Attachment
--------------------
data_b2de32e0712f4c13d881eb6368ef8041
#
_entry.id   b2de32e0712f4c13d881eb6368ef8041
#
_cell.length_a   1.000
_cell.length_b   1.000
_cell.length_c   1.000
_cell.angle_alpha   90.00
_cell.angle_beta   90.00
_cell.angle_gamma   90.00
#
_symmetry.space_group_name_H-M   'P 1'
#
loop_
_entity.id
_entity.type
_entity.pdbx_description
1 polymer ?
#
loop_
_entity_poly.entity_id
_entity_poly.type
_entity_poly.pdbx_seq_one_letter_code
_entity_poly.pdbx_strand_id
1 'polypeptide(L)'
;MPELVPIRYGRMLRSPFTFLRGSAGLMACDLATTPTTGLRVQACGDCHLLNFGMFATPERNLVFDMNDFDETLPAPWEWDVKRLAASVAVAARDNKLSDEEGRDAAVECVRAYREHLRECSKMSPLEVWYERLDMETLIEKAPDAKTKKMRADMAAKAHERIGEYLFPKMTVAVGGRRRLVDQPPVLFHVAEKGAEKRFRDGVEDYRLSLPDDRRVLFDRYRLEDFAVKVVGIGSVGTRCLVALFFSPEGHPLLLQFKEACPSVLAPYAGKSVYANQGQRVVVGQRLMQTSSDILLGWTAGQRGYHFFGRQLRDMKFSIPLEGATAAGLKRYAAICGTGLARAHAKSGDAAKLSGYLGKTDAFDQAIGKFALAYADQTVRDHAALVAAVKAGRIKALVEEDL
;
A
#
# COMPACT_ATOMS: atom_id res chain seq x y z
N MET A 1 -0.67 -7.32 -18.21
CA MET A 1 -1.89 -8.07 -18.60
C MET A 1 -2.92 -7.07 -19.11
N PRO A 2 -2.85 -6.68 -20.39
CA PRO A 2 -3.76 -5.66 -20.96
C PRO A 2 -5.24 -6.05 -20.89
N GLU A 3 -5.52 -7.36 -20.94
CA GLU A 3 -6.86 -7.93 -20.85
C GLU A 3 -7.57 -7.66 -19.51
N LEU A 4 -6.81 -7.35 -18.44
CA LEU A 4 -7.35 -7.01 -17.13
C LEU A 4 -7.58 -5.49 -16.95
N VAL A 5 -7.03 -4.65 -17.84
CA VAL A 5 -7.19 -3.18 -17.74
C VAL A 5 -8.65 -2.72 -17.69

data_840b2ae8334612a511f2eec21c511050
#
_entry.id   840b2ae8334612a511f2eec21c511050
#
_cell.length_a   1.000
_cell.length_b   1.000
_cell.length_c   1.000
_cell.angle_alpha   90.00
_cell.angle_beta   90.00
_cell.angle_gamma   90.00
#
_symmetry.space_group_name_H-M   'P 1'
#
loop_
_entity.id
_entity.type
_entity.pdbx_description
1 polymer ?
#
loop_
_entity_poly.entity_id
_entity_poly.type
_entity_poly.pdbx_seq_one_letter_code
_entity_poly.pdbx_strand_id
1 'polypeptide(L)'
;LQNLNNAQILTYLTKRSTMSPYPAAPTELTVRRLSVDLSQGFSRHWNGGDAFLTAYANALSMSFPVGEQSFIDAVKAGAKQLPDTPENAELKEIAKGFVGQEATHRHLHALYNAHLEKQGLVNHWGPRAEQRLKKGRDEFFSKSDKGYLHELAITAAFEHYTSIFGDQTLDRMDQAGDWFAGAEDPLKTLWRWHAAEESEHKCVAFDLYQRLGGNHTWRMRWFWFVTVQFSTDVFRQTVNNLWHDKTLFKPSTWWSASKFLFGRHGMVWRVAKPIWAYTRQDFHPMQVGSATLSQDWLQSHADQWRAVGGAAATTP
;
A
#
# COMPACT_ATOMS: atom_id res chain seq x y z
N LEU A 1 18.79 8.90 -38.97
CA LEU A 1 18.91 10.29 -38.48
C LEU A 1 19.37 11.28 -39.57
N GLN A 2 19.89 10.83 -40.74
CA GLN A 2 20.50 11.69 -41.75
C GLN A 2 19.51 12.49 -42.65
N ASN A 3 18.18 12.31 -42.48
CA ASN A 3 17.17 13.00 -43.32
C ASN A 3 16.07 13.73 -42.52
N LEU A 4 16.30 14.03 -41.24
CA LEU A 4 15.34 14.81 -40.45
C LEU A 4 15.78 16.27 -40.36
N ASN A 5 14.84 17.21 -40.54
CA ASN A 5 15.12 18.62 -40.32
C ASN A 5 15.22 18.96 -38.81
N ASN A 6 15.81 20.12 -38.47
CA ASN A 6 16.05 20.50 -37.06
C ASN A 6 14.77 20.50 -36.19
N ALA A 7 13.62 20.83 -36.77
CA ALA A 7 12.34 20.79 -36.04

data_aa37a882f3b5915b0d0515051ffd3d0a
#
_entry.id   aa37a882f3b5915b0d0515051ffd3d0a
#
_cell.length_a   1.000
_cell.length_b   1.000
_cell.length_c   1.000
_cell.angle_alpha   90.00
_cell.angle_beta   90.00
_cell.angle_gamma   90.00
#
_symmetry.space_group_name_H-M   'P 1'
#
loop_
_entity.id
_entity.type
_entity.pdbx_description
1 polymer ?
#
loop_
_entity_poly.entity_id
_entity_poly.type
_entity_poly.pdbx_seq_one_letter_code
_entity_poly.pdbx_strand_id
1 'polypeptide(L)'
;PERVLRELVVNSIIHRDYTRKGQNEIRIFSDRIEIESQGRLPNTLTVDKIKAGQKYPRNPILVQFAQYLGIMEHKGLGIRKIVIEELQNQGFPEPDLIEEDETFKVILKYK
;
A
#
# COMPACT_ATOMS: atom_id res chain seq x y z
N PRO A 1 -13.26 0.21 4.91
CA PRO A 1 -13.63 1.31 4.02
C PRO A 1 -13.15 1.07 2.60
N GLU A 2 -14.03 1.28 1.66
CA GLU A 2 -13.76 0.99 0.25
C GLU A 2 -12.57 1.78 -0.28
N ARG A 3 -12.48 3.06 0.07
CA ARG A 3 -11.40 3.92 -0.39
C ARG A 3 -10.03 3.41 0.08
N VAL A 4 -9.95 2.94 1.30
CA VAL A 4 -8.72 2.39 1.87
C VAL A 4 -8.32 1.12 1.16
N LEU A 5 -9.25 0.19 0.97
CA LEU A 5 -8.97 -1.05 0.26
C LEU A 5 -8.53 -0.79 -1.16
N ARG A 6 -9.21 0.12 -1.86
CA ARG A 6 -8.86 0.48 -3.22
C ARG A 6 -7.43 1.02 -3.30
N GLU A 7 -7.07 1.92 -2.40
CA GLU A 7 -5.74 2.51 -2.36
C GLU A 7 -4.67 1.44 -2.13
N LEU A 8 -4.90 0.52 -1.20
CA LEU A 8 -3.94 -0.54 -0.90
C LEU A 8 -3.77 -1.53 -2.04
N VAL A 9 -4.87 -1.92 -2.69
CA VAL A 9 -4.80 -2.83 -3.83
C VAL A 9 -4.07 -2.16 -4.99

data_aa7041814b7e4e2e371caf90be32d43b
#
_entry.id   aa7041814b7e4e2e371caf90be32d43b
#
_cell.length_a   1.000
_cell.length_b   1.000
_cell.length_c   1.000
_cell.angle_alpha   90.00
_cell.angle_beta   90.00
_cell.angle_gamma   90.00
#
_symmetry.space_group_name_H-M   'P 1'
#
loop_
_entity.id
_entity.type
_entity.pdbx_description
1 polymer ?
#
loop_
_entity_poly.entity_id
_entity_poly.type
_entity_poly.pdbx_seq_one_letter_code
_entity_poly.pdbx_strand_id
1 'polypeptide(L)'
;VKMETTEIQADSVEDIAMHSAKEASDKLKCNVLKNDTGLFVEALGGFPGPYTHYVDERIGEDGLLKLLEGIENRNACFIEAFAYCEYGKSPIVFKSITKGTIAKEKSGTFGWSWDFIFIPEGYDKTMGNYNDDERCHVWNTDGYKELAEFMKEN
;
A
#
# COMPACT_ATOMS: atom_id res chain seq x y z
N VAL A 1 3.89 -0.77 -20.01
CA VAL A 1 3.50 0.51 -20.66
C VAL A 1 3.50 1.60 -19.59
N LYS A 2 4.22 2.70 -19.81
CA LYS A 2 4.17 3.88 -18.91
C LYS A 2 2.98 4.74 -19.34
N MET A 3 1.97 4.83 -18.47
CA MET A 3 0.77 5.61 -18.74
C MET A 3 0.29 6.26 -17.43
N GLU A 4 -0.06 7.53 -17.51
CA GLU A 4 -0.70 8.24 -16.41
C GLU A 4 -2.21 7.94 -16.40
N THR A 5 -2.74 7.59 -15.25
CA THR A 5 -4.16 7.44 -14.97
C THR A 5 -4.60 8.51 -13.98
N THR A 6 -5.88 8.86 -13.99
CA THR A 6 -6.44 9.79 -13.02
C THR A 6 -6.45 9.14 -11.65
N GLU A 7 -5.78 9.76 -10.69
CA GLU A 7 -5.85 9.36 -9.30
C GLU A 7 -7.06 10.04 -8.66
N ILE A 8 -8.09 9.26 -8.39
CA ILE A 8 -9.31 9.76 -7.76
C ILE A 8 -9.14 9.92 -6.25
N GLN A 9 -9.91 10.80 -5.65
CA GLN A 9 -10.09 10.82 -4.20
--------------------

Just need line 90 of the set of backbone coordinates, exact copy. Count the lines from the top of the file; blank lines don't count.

C ASN A 5 15.22 18.96 -38.81